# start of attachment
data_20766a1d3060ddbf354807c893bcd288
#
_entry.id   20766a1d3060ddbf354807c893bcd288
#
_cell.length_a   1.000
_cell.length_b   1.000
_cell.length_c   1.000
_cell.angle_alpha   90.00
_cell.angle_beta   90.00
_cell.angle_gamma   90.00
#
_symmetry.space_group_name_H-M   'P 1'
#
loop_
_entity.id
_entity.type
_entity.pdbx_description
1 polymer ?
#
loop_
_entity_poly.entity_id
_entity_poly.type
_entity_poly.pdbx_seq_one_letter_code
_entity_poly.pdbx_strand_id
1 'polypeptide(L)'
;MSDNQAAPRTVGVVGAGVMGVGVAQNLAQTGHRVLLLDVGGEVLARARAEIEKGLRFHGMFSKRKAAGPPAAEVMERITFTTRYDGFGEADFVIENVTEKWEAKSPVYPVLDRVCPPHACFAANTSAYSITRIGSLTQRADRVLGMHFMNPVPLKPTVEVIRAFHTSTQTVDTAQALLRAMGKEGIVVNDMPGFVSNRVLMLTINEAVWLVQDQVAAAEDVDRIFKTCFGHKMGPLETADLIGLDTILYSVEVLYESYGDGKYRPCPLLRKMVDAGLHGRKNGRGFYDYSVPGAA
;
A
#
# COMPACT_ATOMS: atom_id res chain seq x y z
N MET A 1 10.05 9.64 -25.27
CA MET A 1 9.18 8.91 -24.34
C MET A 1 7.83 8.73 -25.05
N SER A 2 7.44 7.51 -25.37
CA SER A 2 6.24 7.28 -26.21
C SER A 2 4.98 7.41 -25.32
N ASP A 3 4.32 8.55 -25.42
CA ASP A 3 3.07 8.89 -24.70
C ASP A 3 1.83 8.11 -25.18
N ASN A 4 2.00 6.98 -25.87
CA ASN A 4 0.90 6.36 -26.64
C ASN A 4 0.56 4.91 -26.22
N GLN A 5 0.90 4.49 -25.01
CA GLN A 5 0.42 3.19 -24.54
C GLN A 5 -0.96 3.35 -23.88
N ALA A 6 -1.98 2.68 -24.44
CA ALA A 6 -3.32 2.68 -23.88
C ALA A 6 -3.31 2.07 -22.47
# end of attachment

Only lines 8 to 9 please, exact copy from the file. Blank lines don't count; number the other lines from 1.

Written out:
_cell.angle_alpha   90.00
_cell.angle_beta   90.00